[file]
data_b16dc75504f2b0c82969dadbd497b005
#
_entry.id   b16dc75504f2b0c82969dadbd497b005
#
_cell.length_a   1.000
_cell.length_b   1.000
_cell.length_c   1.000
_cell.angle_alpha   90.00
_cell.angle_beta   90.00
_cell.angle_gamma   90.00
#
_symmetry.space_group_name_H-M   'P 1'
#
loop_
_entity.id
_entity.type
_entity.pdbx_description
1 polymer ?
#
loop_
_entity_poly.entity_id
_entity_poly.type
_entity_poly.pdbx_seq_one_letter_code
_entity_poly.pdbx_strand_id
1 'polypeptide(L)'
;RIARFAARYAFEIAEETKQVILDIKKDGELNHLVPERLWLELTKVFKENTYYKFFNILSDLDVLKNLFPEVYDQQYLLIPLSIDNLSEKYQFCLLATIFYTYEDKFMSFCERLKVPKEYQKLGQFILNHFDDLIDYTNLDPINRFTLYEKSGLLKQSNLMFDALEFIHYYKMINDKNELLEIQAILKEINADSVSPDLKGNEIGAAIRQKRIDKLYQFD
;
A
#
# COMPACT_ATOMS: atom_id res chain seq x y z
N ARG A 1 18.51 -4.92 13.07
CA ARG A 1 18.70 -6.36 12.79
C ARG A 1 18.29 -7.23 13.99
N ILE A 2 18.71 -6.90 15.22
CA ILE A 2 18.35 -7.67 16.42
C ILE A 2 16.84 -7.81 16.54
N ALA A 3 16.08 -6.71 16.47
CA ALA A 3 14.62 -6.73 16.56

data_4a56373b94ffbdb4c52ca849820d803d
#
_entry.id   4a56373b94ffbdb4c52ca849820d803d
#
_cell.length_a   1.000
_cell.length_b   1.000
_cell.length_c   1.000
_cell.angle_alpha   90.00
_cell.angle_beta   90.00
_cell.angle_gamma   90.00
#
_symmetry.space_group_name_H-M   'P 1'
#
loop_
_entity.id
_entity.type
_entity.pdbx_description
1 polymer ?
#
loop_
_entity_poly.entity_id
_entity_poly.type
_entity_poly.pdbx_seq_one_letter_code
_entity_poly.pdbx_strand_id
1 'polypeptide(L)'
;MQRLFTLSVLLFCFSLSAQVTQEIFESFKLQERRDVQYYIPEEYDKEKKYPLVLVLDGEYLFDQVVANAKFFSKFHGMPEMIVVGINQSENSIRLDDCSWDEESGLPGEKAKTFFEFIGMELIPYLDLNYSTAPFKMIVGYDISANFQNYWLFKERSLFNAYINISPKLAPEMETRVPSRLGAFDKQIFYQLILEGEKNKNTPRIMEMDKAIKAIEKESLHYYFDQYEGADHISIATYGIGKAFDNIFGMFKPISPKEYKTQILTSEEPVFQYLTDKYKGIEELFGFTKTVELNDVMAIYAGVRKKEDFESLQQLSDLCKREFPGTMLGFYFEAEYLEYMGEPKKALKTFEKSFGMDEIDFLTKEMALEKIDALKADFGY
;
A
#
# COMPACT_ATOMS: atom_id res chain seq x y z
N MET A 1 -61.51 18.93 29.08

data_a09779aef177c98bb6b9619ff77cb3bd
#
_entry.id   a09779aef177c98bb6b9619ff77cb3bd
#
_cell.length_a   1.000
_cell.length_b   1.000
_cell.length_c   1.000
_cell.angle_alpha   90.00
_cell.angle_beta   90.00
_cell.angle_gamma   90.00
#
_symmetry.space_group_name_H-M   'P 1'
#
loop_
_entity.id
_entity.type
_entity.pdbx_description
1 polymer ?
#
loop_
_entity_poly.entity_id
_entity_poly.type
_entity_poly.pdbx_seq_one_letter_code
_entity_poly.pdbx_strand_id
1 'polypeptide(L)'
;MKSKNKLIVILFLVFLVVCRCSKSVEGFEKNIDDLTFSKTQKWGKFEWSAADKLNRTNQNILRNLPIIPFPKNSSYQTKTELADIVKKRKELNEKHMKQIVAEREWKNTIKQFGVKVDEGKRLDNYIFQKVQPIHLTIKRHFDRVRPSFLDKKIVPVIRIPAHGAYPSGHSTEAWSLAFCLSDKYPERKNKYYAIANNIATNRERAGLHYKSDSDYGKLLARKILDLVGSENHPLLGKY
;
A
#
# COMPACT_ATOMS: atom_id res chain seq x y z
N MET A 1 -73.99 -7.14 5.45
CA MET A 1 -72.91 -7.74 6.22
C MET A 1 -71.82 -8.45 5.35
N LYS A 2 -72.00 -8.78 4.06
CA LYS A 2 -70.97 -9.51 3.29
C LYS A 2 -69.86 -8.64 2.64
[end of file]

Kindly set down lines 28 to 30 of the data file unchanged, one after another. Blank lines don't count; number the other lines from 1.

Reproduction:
A
#
# COMPACT_ATOMS: atom_id res chain seq x y z